The Oklahoman: U.S. House Republicans ban pet projects as they prepare to take over the majority

Nov 19, 2010
In The News

WASHINGTON — House Republicans approved a ban on special projects known as earmarks on Thursday, and incoming freshman James Lankford said it was a good message to send as the GOP prepares to take over the majority in the House.

Lankford, of Edmond, who was elected this month to succeed Republican Mary Fallin in the U.S. House, said the move to prevent lawmakers from requesting money for roads or other projects back in their districts was important, even though earmarks represent only about 1 percent of the budget.

“It’s significant in its message that every dollar counts,” Lankford said, adding that if Americans can’t trust the way 1 percent of the money is spent, lawmakers won’t have any credibility on the other 99 percent.

The unanimous House vote followed a similar move by Senate Republicans on Tuesday. Sen. Tom Coburn, R-Muskogee, is planning to force a full Senate vote on banning the projects.

Rep. Frank Lucas, R-Cheyenne, said, “Federal spending has gotten completely out of control and has driven this country to historic levels of debt.

“The across-the-board moratorium on earmarks is a first step in the right direction for curing Washington and showing the American people we are serious about curbing spending and decreasing the national debt.”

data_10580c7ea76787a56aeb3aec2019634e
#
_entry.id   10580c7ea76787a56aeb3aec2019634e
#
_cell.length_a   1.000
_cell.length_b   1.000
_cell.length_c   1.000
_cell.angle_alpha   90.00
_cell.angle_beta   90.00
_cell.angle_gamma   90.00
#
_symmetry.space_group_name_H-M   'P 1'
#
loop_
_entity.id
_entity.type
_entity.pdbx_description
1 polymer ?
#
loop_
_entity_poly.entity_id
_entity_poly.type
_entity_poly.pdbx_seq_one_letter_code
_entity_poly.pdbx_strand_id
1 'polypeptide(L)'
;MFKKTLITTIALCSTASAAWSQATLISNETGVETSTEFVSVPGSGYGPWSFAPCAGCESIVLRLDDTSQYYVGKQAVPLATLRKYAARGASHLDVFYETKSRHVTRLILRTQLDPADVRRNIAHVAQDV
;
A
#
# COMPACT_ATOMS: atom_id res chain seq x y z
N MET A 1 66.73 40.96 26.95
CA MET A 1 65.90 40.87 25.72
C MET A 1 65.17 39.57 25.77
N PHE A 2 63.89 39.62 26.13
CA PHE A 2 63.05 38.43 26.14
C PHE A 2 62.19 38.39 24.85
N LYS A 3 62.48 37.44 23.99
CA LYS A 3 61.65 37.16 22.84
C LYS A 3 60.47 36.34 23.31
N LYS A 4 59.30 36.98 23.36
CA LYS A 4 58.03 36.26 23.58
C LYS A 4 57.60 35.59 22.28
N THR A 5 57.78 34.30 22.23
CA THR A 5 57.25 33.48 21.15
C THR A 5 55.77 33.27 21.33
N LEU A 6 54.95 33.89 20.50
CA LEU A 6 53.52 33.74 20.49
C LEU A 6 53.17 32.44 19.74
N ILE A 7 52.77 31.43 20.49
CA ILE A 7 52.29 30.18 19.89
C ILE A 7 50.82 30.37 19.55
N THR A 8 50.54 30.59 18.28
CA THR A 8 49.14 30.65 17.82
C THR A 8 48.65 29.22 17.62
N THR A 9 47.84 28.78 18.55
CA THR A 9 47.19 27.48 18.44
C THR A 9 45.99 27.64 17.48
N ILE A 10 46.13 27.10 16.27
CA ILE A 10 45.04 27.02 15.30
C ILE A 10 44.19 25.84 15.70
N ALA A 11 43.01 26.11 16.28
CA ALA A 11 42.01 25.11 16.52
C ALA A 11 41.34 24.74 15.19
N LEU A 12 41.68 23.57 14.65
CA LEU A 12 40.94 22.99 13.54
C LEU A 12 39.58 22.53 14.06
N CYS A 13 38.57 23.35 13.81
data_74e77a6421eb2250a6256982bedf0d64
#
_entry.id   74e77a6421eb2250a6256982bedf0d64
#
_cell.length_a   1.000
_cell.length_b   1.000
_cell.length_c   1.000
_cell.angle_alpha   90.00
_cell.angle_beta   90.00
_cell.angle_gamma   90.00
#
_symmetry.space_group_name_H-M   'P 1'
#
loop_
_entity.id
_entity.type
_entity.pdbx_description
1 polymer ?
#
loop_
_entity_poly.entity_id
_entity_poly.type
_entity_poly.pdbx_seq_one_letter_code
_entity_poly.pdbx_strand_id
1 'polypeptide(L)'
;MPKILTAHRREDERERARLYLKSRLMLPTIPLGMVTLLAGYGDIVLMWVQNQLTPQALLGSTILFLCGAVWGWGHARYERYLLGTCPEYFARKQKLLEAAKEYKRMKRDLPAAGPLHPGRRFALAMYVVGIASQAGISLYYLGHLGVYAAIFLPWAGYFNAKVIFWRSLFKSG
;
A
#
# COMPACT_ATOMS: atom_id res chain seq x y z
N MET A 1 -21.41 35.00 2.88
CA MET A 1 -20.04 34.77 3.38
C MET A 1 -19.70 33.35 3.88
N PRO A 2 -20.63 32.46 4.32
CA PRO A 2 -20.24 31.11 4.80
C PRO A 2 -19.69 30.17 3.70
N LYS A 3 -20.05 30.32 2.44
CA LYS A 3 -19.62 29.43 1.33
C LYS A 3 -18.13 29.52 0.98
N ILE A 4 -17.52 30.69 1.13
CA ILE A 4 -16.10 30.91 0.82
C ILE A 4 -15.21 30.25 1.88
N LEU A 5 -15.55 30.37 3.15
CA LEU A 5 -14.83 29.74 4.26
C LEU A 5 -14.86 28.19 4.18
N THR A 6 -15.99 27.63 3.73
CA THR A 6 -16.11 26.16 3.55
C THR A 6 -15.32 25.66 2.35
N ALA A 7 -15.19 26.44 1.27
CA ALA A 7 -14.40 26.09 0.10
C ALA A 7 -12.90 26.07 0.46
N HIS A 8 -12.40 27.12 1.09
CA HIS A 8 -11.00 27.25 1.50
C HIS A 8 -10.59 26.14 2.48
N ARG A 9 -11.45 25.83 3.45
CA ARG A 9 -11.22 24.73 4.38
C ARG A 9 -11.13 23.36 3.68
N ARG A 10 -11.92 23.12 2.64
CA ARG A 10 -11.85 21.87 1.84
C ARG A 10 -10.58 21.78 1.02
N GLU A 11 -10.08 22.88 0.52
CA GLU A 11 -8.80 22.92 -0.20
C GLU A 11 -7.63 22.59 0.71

Rep. Tom Cole, R-Moore, who was critical of the House Republican move to restrict earmarks this year, said Thursday that suspending them “will allow us to focus on bigger debt drivers like entitlement and programmatic spending.”

“Although earmarks account for just about 1 percent of federal spending, there are legitimate concerns about the process, and it’s appropriate to take a step back to address those concerns.”

Rep. Dan Boren, D-Muskogee, said Thursday that a Republican ban will effectively mean a House ban next year since the GOP will be in control.

“I think the days of earmarking, at least in the short term, are pretty much over with,” Boren said.

According to Taxpayers for Common Sense, there were 77 Oklahoma earmarks worth $80 million in the previous fiscal year, which ended Sept. 30.

Those earmarks, contained in the annual spending bills, were aimed at a variety of purposes — widening Interstate 35 in Norman, buying buses in Tulsa, funding wheat pasture research at Oklahoma State University, building a water tower in Ada and equipping the Roland Police Department.

Boren and Sen. Jim Inhofe, R-Tulsa, requested projects for the state this year, but disputes over how to fund the government for the next several months may scuttle all of the earmark requests.

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